Solar panels on San Fran home There’s no doubt about it; solar power is the future of San Francisco. Despite anything our government leaders might decide, solar has already reached a point where it is not just the best environmental choice, it’s also the best economical choice. Currently, all the homes and businesses on solar power are still plugged into the grid, which is not only a legal requirement, but also insurance for when you might not have generated enough solar power. As I’ve said before, Trump can’t stop the solar train. Solar is getting better and cheaper. With the economics of scale taking over, the most frequent question I now get is, “How many solar panels do I need?”

The Solar Math

Complex math formula Pull out your electric bill, and listed next to “Baseline Usage” will be a number in Kwh (Kilowatt hours). In our area, the average is about 900 Kwh per month, meaning an average home utilizes around 30 Kwh per day. What’s a kilowatt-hour? That’s just the product of how much power you are using for a given time and how much time you are using it. For example, if your kitchen lights total 120 watts in power consumption and you were to leave them on for 24 hours, that would be 2,880 watts for the day, or 2.88 kilowatt-hours (120 watts x 24 hours = 2,880 watts OR 2.88 kilowatt-hours). As stated above, average home power usage for a day totals a little more than ten times that, with lights, air conditioning, refrigerators, and washing machines all making their contributions to the total. You can do the same math to figure out what your requirements will be. If your plan is to replace 100% of the energy coming in from the grid, review your annual usage to identify what your peak usage is. We recommend adding in a 25% cushion to your requirements to account for unexpected usage or poor weather (reducing the efficiency of your solar panels). For our average example of 30 Kwh, that would take us up to about 38 Kwh if we want to play it safe (30 Kwh x 125% = 7.5 Kwh). Now that we know what our energy requirements are, we can figure out what type of solar setup is required.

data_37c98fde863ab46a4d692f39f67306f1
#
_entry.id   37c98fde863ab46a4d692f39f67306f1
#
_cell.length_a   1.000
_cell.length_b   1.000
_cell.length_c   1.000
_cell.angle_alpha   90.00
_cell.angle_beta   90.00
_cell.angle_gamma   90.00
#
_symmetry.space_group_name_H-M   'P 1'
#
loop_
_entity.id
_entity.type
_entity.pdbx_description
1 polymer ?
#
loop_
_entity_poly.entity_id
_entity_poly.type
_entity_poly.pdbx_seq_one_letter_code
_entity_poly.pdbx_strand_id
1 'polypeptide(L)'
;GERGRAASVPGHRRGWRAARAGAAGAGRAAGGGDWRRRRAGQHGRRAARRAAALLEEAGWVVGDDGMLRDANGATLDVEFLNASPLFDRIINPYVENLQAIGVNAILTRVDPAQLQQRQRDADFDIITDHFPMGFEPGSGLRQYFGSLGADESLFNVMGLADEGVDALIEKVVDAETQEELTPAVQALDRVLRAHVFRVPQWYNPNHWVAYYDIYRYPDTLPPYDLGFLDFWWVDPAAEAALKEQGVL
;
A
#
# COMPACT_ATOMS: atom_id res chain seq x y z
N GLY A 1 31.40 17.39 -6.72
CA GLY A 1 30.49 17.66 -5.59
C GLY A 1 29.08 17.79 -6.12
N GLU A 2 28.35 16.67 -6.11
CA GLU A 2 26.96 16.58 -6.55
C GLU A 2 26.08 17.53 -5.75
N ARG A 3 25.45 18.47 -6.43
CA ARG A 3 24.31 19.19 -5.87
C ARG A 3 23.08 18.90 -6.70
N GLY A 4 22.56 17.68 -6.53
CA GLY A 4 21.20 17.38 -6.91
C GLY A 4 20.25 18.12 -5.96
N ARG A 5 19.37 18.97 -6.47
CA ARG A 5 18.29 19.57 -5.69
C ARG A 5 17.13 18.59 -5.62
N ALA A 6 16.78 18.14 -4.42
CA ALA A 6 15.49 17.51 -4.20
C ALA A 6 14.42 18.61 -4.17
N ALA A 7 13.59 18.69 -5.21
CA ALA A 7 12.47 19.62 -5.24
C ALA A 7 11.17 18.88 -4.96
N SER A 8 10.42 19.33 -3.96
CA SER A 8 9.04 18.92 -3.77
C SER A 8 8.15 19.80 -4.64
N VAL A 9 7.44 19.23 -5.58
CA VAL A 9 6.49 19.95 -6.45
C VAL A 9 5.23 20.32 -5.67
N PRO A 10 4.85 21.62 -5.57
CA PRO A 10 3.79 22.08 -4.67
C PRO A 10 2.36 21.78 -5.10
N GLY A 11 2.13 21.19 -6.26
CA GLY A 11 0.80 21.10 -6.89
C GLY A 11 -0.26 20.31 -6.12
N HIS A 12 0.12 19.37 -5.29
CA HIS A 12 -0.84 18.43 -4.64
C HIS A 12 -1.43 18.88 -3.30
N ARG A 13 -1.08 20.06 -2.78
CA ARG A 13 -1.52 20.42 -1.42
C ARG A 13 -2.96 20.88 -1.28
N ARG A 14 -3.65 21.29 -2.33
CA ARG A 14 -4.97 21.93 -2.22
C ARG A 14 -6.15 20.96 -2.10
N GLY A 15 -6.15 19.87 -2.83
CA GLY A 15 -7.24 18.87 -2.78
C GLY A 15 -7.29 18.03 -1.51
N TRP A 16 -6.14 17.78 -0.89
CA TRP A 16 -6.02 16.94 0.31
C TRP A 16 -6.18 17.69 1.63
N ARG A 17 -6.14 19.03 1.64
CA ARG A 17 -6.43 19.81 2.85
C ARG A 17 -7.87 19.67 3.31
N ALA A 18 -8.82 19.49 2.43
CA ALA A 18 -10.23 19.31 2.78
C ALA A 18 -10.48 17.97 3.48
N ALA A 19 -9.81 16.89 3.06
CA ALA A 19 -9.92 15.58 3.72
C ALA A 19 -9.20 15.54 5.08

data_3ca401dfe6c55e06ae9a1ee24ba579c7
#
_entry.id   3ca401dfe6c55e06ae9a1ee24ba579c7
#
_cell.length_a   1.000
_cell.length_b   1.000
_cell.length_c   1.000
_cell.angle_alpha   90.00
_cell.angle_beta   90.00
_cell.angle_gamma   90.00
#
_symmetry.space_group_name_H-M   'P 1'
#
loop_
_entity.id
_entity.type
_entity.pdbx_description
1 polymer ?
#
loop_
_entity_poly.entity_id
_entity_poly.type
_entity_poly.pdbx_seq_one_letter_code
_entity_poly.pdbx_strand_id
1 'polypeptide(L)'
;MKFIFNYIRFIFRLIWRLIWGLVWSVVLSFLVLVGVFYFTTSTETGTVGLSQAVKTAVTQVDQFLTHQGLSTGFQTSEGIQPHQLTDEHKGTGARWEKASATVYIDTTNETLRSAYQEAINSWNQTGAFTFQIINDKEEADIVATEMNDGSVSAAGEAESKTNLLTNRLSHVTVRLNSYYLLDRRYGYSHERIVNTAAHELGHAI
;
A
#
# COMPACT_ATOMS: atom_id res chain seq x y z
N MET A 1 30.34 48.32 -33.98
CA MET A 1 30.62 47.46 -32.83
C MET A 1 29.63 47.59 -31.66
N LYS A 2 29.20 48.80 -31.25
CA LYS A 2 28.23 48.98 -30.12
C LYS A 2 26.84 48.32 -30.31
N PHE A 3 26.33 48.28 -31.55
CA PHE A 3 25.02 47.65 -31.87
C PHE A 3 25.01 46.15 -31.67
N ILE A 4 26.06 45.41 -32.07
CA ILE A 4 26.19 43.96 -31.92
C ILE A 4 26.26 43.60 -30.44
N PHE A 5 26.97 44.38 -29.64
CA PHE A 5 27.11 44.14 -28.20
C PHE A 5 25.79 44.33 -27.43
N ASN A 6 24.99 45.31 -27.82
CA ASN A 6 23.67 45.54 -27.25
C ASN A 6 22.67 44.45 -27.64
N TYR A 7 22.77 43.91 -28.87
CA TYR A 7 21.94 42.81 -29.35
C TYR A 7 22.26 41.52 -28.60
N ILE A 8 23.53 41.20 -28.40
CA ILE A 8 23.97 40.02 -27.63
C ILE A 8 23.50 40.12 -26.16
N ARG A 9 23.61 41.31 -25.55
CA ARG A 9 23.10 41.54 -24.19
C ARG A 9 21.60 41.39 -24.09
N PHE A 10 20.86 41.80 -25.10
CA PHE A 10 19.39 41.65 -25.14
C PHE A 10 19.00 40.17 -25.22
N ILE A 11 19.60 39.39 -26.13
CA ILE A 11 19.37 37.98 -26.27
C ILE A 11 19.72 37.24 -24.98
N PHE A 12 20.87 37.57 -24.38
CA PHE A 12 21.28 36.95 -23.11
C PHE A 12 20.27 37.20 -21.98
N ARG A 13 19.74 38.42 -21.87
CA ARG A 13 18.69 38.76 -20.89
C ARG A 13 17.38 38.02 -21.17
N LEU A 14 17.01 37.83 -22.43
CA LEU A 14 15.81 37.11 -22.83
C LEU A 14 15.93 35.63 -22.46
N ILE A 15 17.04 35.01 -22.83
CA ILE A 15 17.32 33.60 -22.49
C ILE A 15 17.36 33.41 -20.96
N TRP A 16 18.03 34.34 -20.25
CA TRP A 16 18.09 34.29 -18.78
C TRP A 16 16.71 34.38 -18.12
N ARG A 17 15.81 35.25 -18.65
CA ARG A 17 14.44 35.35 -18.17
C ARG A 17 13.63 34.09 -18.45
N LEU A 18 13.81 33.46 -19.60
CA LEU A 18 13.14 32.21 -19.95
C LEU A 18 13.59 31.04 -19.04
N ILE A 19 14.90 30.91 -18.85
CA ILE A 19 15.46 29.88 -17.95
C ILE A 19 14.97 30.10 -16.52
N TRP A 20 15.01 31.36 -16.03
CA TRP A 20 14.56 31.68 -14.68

The Size of Your Solar System

Having already accounted for inefficiencies or unexpectedly high usage, we can now get an idea of how many solar panels we require to fully power your home. The efficiency of solar can vary from place to place, dependent upon the amount of sunlight you receive. Here in the Bay Area, we have an annual average of about 5.5 hours of peak sunlight per day, which is plenty. To determine how much power we need our solar panels to produce, we’ll divide the amount of total power needed (38 Kwh) by our peak sunlight hours per day (5.5) to get 6.9 Kwh, or a 6,900 watt system. We’ll just round that up to a 7 Kwh system, which is standard fare for the area (38 Kwh/5.5 hours = 6.9 Kwh OR 6,900 Watt). Solar panels vary in quality, but your “standard” models at the moment are capable of generating 250 watts during peak hours. This means our average home in South San Francisco is going to require 28 solar panels to meet that 7,000 watt need (7,000 watt/250 watts = 28 solar panels).

How much space do I need for my solar panels?

Mr Roofing solar install Perhaps 28 panels seems like a lot, but each individual panel isn’t very large. Our 7 Kwh example would only require about 355 square feet of space on your roof, so an area about 35 feet long and 10 feet wide.

Contact Mr. Roofing To Get a Free Estimate Today

Of course, these are estimates and the particulars need to be assessed on a case-by-case basis. The Mr. Roofing experts are happy to provide a free in-person estimate to San Francisco residents to help you determine the ideal solar system for your needs. %Mr. Roofing San Francisco’s residential & commercial roofing experts